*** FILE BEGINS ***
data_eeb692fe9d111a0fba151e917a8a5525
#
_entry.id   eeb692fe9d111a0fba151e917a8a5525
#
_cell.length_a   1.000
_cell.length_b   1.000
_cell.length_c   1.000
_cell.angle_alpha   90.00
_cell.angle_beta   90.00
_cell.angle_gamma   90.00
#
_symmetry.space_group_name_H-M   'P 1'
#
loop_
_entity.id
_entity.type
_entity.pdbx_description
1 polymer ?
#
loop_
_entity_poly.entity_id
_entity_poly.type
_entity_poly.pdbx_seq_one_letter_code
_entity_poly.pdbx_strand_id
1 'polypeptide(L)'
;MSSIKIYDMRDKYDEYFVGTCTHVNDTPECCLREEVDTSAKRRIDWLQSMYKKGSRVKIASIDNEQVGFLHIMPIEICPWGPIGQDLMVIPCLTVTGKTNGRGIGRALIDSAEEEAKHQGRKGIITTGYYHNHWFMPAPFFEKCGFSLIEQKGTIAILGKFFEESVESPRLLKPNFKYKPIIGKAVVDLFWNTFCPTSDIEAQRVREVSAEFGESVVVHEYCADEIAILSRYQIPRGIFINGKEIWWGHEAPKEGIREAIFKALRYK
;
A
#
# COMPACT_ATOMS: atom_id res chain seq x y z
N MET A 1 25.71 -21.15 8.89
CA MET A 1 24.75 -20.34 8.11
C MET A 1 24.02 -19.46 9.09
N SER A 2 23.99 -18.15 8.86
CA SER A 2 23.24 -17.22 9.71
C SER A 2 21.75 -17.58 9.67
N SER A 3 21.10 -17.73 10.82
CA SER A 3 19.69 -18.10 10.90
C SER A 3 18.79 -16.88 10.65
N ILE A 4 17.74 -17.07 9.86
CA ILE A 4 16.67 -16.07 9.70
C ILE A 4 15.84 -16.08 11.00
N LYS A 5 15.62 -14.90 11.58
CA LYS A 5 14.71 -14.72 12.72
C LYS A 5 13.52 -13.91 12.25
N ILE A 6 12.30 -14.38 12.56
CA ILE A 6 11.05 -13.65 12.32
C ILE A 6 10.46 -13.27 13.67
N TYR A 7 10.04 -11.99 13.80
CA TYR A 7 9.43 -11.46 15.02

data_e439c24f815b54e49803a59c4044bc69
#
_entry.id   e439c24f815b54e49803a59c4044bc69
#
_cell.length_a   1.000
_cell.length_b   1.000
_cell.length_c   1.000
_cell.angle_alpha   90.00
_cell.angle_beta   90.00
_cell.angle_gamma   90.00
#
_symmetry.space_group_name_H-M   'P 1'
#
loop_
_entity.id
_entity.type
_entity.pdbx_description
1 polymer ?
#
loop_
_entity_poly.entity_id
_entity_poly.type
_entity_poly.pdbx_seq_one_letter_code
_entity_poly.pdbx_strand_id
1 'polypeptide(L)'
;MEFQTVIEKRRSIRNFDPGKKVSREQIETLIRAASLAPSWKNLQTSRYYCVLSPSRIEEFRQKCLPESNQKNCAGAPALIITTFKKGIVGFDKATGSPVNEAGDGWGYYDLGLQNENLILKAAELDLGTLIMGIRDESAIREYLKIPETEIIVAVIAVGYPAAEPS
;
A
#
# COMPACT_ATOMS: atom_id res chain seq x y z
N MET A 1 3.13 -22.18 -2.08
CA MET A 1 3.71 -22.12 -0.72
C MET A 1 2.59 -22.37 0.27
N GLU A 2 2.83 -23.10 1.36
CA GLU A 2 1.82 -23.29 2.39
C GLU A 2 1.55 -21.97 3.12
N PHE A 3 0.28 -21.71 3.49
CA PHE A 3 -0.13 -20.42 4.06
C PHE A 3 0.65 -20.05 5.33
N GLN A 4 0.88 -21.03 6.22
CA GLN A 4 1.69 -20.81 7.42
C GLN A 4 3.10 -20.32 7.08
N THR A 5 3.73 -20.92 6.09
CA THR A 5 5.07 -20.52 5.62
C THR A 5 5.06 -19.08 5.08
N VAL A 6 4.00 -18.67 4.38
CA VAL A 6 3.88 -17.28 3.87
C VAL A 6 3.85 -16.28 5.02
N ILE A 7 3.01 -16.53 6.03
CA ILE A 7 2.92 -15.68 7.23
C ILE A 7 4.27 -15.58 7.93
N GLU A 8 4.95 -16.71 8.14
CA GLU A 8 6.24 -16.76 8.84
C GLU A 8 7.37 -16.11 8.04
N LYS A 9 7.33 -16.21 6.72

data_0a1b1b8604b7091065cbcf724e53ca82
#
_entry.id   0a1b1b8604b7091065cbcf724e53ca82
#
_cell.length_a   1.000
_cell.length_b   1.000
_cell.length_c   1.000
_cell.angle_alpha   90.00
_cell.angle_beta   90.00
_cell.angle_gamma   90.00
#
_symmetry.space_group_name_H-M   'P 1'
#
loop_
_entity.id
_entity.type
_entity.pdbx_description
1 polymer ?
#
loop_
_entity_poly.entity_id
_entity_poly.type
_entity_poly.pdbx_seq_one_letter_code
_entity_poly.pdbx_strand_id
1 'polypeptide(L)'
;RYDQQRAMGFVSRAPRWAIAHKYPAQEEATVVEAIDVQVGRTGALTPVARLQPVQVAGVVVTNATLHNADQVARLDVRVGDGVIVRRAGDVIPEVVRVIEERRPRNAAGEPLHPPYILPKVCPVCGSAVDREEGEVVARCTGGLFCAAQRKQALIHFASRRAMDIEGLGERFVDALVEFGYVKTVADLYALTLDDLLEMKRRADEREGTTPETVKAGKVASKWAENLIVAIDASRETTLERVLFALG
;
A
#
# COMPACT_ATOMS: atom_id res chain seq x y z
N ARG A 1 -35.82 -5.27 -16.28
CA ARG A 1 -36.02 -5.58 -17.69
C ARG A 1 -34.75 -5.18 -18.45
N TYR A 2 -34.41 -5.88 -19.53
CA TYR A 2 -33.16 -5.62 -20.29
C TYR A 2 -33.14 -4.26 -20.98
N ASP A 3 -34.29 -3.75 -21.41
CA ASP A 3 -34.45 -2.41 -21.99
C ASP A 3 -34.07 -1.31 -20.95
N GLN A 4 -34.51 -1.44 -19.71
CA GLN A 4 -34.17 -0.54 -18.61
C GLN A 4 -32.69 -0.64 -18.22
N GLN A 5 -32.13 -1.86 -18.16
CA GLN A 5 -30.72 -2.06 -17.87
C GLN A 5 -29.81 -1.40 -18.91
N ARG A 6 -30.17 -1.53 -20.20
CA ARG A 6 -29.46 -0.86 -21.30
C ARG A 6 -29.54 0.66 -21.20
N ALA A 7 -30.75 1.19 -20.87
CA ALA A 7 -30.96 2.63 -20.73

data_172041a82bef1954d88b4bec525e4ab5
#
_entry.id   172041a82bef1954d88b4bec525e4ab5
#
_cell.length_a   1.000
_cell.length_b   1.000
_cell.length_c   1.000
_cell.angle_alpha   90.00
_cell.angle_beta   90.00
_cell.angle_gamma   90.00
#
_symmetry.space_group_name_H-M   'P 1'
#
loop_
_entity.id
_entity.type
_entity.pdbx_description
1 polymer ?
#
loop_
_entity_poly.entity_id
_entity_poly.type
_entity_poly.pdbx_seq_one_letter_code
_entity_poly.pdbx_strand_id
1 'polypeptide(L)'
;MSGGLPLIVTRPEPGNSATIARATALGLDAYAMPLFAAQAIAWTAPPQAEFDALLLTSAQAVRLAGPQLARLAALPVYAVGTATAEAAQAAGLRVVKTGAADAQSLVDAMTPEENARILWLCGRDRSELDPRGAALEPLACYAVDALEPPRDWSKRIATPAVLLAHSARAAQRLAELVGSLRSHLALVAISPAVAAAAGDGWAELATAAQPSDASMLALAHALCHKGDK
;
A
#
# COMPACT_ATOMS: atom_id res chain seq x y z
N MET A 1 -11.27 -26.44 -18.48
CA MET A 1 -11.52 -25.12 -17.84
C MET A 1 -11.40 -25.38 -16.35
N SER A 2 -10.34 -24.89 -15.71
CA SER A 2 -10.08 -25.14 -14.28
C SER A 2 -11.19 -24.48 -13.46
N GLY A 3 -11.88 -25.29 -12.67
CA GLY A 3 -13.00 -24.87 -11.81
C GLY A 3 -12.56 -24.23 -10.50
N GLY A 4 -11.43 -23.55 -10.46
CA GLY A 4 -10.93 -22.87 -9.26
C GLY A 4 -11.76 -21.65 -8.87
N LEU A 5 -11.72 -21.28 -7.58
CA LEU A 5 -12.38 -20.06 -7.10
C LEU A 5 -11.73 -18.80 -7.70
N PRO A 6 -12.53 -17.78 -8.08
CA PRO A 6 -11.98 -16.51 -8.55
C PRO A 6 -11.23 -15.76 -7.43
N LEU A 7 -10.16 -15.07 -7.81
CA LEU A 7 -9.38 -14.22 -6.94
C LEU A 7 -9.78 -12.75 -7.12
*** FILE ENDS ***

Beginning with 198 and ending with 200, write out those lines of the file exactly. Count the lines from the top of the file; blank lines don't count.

N LEU A 5 -11.72 -21.28 -7.58
CA LEU A 5 -12.38 -20.06 -7.10
C LEU A 5 -11.73 -18.80 -7.70